I wonder, if like me, you found the reaction to what appeared to be a lot of ‘celebrity’ deaths in 2016 becoming a little bit wearisome. Don’t get me wrong – each person’s death was a cause for sorrow and the contributions that they made to our society as a whole was in many cases huge. No it wasn’t the deaths themselves, but the idea that somehow the year had become an annus horribilis because of them.

Our reaction to death is often based on the longevity of a person’s life. Maybe I noticed it more because as I become older there comes a time when many of the contemporaries that were so much a feature of my youth are reaching what could be considered ‘old-age’; although the biblical standard of three score years and ten has undoubtedly been superseded with the medical advances made over the last two or three millennia. In many cases, therefore, it was a case of mortality catching up.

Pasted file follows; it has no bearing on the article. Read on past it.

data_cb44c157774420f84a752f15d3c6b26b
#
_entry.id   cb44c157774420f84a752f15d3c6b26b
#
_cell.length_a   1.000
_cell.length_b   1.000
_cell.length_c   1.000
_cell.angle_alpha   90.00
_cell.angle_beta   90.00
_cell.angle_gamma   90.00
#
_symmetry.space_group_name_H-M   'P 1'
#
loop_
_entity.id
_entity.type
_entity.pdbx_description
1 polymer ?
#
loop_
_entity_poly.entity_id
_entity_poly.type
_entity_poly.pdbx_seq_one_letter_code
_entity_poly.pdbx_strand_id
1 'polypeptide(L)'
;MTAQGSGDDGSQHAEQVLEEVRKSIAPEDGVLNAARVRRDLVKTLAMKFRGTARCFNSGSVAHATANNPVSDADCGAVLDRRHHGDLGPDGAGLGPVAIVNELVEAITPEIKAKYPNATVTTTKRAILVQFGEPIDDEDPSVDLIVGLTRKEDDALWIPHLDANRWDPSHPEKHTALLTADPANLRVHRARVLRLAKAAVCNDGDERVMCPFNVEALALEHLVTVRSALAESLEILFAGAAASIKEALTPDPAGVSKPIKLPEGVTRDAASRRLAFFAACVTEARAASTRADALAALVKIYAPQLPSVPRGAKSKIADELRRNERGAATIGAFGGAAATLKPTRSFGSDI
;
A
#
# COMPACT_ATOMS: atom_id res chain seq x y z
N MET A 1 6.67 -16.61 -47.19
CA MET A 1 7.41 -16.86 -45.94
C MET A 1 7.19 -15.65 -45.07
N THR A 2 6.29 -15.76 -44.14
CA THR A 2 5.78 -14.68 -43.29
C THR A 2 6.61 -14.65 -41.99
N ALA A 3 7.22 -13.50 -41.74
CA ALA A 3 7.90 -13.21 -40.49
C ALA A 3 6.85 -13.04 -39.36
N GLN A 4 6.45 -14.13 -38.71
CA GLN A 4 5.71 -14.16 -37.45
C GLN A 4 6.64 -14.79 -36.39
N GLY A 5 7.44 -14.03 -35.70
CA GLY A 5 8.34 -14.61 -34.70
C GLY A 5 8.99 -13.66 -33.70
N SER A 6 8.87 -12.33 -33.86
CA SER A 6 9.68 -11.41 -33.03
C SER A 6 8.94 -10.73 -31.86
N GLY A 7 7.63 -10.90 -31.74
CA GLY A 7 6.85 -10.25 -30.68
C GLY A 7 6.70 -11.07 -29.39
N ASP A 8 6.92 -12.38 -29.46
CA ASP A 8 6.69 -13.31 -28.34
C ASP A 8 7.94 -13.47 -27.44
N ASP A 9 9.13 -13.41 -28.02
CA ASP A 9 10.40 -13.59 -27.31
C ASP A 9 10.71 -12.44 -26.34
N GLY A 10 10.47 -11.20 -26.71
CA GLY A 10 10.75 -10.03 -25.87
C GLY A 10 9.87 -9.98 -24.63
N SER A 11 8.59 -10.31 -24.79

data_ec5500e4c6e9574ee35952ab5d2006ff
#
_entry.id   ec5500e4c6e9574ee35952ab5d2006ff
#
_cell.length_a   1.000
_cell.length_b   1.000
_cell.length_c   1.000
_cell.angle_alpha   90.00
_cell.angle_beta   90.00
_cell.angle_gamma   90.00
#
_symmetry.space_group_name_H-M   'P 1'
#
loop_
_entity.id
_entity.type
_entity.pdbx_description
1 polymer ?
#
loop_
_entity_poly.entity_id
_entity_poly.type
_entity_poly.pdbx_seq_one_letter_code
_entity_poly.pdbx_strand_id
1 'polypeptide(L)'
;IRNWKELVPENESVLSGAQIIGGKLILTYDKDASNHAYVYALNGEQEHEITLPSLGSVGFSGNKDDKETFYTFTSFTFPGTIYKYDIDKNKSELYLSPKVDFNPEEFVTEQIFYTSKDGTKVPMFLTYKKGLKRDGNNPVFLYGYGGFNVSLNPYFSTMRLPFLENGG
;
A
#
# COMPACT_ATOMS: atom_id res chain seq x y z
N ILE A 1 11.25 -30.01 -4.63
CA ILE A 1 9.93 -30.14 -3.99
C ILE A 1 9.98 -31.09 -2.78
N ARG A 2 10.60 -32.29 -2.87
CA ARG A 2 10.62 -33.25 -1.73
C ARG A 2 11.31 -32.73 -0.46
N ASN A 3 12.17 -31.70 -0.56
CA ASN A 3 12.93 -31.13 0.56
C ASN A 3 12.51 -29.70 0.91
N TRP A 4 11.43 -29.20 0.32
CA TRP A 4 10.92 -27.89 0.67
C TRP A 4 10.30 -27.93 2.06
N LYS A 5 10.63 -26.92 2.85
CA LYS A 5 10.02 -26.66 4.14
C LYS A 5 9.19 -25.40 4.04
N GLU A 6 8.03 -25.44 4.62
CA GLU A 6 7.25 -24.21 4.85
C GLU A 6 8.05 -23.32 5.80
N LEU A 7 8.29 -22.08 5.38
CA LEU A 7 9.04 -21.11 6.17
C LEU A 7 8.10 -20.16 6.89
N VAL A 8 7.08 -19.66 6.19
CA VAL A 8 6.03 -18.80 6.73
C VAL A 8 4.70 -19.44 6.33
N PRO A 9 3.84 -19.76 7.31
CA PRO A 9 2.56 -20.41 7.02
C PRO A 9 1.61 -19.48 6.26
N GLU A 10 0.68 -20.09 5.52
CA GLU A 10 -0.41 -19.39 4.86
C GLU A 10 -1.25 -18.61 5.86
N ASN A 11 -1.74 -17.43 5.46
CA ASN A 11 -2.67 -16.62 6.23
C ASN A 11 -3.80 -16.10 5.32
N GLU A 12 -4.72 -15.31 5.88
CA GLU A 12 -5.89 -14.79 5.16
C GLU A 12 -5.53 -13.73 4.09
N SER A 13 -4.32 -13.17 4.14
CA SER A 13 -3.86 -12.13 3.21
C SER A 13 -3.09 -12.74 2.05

The days of our life are seventy years,
    or perhaps eighty, if we are strong;
Psalm 90:10

Our frail and feeble frame of a human body, despite being a sophisticated machine that is full of intricate engineering, like any machine will eventually wear out. However, I am also aware that death occurs for many reasons not just age related. For some it is a case of genetic disposition or lifestyle choices. For others it is under tragic circumstance at the hands of another; a life snatched away.

Still, should we call any particularly year more dreadful than another? It’s true that many talented well-known people who contributed a lot very publicly to society did die in 2016, but there were an awful lot more people who died,  who in their own ways did exactly the same, however less publicly, and on smaller scales. In fact according to the World Health Organisation (WHO) in 2012 an estimated 56 million people died worldwide and that figure is similar to all other recent years.

Each of them were beloved mothers, fathers, sons, daughters, friends…… you fill in the blank… all of whom were equally important. They were people that we loved dearly; had built up strong relationship with, and who will be missed deeply as we realise that they are no longer part of our future.